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Publication numberUS6372633 B1
Publication typeGrant
Application numberUS 09/111,657
Publication date16 Apr 2002
Filing date8 Jul 1998
Priority date8 Jul 1998
Fee statusLapsed
Also published asCN1359536A, EP1103073A1, US20020058408, WO2000003431A1
Publication number09111657, 111657, US 6372633 B1, US 6372633B1, US-B1-6372633, US6372633 B1, US6372633B1
InventorsDan Maydan, Ashok K. Sinha, Zheng Xu, Liang-Yu Chen, Roderick Craig Mosely, Daniel Carl, Diana Xiaobing Ma, Yan Ye, Wen Chiang Tu
Original AssigneeApplied Materials, Inc.
Export CitationBiBTeX, EndNote, RefMan
External Links: USPTO, USPTO Assignment, Espacenet
Method and apparatus for forming metal interconnects
US 6372633 B1
Abstract
The present invention provides a method and apparatus for forming reliable interconnects in which the overlap of the line over the plug or via is minimized or eliminated. In one aspect, a barrier plug comprised of a conductive material, such as tungsten, is deposited over the via to provide an etch stop during line etching and to prevent diffusion of the metal, such as copper, into the surrounding dielectric material if the line is misaligned over the via. Additionally, the barrier plug prevents an overall reduction in resistance of the interconnect and enables reactive ion etching to be employed to form the metal line. In another aspect, reactive ion etching techniques are employed to selectively etch the metal line and the barrier layer to provide a controlled etching process which exhibits selectivity for the metal line, then the barrier and then the via or plug.
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Claims(10)
What is claimed is:
1. A method of forming an interconnect on a substrate, comprising:
a) depositing a metal over a field of the substrate and in a via formed on the substrate;
b) removing the metal from the field of the substrate using an etch process;
c) selectively depositing a conductive barrier over the via;
d) depositing a blanket metal layer over the conductive barrier and the field of the substrate; and
e) etching a line in the blanket metal layer.
2. The method of claim 1 wherein the via and the line are comprised of copper.
3. The method of claim 1 wherein the conductive barrier is tungsten.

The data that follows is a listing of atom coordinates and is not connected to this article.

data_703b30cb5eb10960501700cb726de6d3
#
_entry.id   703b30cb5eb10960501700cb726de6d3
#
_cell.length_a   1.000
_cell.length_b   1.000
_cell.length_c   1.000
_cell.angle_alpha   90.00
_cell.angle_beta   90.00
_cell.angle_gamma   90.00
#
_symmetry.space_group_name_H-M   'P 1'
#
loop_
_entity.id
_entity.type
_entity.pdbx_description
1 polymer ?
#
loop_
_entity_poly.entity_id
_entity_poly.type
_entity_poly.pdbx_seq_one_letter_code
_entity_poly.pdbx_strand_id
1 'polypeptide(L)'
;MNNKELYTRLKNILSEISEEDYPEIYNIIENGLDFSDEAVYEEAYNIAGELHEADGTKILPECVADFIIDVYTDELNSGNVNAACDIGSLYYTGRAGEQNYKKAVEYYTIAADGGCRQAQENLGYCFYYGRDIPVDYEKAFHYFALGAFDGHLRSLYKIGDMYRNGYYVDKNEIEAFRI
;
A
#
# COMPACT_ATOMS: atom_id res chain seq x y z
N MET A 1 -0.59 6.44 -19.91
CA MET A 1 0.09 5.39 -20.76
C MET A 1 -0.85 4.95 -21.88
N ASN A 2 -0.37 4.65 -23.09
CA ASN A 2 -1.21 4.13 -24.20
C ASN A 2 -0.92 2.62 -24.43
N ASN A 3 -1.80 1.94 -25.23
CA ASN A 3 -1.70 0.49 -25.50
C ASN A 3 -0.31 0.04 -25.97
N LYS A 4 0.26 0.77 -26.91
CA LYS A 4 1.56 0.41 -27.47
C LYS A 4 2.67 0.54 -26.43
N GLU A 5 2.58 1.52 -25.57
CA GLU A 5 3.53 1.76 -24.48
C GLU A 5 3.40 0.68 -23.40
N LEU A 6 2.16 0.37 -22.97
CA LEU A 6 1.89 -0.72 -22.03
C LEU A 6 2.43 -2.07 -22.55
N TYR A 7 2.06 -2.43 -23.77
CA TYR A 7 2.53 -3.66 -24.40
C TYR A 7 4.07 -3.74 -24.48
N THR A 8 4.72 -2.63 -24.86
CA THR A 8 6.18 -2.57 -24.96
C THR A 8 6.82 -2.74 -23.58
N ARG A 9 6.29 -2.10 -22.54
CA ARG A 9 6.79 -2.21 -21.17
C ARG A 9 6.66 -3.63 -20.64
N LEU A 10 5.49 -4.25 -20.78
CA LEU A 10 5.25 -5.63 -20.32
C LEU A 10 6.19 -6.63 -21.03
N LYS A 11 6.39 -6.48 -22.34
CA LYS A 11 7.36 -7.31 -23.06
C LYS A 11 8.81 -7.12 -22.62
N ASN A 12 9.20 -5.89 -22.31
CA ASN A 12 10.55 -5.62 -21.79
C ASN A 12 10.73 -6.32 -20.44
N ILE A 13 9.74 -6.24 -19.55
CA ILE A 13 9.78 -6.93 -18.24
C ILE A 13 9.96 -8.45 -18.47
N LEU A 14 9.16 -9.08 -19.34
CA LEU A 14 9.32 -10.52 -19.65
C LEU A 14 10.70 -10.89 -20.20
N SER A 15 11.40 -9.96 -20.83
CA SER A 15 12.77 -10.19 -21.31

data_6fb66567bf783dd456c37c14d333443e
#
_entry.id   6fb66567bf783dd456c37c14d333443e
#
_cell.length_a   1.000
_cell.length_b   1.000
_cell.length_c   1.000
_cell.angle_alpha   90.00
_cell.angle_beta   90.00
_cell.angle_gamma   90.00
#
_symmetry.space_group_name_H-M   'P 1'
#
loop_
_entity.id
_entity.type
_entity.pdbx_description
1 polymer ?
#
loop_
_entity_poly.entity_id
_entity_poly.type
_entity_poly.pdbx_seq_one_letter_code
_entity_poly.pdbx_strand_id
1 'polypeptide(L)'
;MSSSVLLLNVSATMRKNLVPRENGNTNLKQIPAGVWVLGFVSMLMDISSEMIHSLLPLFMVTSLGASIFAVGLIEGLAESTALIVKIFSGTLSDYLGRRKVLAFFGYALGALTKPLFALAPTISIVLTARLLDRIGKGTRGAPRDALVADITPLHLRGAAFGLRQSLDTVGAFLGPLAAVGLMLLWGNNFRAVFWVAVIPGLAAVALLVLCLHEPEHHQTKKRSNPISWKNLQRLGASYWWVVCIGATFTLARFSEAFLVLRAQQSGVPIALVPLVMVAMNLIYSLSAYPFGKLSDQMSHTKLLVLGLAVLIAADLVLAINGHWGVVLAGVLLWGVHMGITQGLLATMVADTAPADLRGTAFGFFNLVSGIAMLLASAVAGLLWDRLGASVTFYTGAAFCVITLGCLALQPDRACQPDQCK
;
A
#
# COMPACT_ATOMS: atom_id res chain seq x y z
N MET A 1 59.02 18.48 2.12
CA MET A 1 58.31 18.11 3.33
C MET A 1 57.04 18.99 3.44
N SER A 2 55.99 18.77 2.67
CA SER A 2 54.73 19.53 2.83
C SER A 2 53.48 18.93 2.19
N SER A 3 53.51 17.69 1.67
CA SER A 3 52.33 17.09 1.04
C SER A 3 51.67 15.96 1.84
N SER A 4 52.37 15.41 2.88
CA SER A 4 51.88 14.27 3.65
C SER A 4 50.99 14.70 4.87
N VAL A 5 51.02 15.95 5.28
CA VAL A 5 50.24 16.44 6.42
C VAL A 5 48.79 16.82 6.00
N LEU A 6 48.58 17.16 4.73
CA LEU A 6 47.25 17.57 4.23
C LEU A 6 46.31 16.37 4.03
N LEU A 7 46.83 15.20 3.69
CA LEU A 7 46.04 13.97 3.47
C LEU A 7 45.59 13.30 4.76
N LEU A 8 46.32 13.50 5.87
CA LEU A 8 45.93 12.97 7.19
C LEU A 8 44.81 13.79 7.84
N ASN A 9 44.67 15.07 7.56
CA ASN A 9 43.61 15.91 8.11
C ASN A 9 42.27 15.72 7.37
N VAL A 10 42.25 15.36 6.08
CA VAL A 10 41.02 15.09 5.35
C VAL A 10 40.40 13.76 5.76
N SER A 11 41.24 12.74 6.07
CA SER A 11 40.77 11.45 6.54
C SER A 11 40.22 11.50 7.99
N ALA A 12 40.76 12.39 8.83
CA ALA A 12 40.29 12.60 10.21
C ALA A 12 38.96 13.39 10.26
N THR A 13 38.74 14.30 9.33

4. The method of claim 1 wherein the metal is removed from the field of the substrate by chemical mechanical polishing.
5. The method of claim 1 wherein the conductive barrier is comprised of tantalum and the blanket metal layer is comprised of copper.
6. A method of forming an interconnect on a substrate, comprising:
a) depositing a metal over a field of the substrate and in a via formed on the substrate;
b) removing the metal from the field of the substrate using an etch process;
c) depositing a conductive barrier over the via;
d) depositing a blanket metal layer over the conductive barrier and the field of the substrate; and
e) etching a line in the blanket metal layer wherein the line is formed using an etch process which is tuned to selectively etch two different materials in the line.
7. The method of claim 6 wherein the conductive barrier is comprised of tantalum and the blanket metal layer is comprised of copper.
8. The method of claim 6 wherein etching a line comprises first etching the blanket metal layer using a chlorine based chemistry and then etching the conductive barrier using a fluorine based chemistry.
9. A method of forming an interconnect on a substrate, comprising:
a) depositing a metal over a field of the substrate and in a via formed on the substrate;
b) removing the metal from the field of the substrate using an etch process;
c) depositing a conductive barrier comprised of tantalum over the via;
d) depositing a blanket metal layer comprised of copper over the conductive barrier and the field of the substrate; and
e) etching a line in the blanket metal layer wherein the line is formed using an etch process which is tuned to selectively etch two different materials in the line.
10. A method of forming an interconnect on a substrate, comprising:
a) depositing a metal over a field of the substrate and in a via formed on the substrate;
b) removing the metal from the field of the substrate using an etch process;
c) depositing a conductive barrier over the via;
d) depositing a blanket metal layer over the conductive barrier and the field of the substrate;
1) etching the blanket metal layer using a chlorine based chemistry; and then etching the conductive barrier using a fluorine based chemistry.
Description
BACKGROUND OF THE INVENTION

1. Field of the Invention

The invention relates to a method and apparatus for forming interconnects and other conductive features in the fabrication of integrated circuits and other electronic devices. More particularly, the invention relates to a method and apparatus for forming zero overlap interconnects.

2. Background of the Related Art